What's the best way to incorporate polynomials or sinusoidal equations into a linear model to predict a future amplitude in this sort of data? You can see that if those polynomials continued to go on, they wouldnt be anywhere close to fitting the final location. Im trying to use the greeen shaded area to predict the non shaded area. enter image description here
Those light grey lines are polynomials like this: $$y_1 = a_1(x)^2 + b_1(x) + c_1\\$$ that are fitted to different sections of the data. Do I just use the a b and c variables from each polynomial, or do extrapolate out and use some other value?

  • $\begingroup$ This is a very broad question. Can you give any details on what kind of data this is? $\endgroup$ May 8 '14 at 3:03
  • $\begingroup$ Home price data. I'm trying to look outside of conventional methods to improve predictions. $\endgroup$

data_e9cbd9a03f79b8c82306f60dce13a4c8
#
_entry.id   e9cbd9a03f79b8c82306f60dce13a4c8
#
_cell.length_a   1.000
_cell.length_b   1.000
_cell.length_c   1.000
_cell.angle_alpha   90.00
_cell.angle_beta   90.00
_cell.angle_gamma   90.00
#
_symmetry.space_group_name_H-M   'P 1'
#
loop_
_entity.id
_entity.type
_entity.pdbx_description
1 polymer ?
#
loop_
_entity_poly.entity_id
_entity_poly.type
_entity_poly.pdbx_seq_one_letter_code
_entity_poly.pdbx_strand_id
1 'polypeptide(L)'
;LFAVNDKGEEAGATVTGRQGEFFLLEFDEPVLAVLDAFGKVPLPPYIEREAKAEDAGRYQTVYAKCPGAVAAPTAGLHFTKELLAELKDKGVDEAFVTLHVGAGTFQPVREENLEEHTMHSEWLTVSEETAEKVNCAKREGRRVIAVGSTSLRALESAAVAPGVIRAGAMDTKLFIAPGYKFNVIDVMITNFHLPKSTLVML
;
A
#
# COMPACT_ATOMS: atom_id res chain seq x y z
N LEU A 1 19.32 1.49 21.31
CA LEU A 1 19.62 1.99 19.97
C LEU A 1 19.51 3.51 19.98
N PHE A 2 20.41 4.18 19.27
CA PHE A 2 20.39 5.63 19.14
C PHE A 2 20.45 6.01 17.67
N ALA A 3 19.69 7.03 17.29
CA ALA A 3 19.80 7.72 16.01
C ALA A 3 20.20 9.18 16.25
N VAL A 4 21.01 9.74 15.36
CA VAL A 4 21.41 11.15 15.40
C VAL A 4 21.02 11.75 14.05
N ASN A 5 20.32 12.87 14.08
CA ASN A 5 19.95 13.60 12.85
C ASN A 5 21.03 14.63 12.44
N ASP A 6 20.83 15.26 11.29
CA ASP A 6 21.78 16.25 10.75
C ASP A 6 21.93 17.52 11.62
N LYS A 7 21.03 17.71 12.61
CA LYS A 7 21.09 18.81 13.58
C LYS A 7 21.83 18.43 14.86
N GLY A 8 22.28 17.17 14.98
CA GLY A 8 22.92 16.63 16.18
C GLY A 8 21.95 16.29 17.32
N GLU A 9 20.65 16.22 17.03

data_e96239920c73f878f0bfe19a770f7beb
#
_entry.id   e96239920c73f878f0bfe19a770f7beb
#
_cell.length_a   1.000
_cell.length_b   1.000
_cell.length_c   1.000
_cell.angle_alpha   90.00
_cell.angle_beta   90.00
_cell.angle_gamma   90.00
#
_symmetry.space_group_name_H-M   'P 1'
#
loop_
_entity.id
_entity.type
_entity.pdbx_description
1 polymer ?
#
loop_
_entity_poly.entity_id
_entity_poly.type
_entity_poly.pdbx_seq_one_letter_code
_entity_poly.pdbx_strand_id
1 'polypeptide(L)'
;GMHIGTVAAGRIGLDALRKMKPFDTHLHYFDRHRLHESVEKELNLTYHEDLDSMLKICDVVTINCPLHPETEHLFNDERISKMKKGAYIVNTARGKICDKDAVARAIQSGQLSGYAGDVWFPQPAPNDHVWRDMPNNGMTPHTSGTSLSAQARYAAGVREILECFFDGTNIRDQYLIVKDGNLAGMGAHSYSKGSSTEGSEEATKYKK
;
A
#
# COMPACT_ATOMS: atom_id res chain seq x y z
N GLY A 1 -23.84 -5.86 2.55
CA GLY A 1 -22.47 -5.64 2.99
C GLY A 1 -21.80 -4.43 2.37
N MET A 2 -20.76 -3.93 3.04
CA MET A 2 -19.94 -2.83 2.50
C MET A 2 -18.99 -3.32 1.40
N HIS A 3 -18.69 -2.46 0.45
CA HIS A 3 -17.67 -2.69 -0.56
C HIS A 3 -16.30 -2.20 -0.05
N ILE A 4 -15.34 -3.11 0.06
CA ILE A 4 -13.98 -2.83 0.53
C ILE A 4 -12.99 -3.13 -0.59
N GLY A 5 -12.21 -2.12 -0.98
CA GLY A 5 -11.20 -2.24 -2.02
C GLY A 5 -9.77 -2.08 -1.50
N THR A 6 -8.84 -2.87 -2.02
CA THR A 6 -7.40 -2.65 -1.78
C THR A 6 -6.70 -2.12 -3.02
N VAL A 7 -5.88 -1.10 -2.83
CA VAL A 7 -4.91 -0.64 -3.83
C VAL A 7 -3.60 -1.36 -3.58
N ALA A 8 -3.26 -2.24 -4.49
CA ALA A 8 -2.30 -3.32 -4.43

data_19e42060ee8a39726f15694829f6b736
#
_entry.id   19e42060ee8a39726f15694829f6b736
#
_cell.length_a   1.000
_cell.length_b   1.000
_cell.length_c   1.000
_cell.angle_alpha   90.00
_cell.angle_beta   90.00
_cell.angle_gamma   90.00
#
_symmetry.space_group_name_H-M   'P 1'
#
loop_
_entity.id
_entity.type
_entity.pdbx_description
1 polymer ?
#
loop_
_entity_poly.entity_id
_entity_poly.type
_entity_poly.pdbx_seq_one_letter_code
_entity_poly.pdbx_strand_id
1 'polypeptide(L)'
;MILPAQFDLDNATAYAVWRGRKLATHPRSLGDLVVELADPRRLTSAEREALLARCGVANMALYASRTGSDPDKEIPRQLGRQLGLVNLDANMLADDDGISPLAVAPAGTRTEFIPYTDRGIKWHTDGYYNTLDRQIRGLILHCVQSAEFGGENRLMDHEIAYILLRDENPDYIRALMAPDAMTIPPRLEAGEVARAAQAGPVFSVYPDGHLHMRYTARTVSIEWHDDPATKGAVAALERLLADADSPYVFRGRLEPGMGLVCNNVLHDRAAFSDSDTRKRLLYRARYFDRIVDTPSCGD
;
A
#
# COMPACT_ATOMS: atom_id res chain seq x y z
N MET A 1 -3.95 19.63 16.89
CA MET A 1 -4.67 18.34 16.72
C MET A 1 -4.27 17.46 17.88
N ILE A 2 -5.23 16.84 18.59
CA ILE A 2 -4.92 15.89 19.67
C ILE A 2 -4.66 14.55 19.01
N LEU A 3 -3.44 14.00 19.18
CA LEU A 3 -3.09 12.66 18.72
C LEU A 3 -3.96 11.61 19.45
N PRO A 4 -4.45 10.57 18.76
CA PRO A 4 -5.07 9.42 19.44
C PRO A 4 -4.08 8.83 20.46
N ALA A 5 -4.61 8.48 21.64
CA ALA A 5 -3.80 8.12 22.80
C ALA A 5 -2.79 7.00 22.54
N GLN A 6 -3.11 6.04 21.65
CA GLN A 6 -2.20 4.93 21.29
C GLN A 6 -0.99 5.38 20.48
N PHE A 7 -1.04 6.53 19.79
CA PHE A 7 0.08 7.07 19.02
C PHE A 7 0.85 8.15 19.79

– Ricky Sahu
    May 8 '14 at 3:05
  • $\begingroup$ Can you post the dataset? Basically I think that polynomials are no good for prediction/extrapolation of data. They tend to variate a lot outside of dataset which you are fitting. There are other technique I could propose, but posting dataset will be helpful. $\endgroup$
    – jojek
    May 8 '14 at 7:27

Starting with your last question: to extrapolate you do just use your fitted coefficients and extend them to a greater $x$ range.

However, I think this approach is inherently flawed for data such as yours over any significant time period, especially when using a polynomial model. The problem is that any polynomial has a limited number of turning points. Once you pass these the data will tend to head off to $\pm \infty$ which is unlikely to model anything well.

Frequency domain analysis may be a possibility, but I expect you would run into similar problems. Another approach could be to use some sort of moving average or auto-regressive model.

Banks and similar financial institutions invest millions into modelling this sort of data so it definitely isn't easy.


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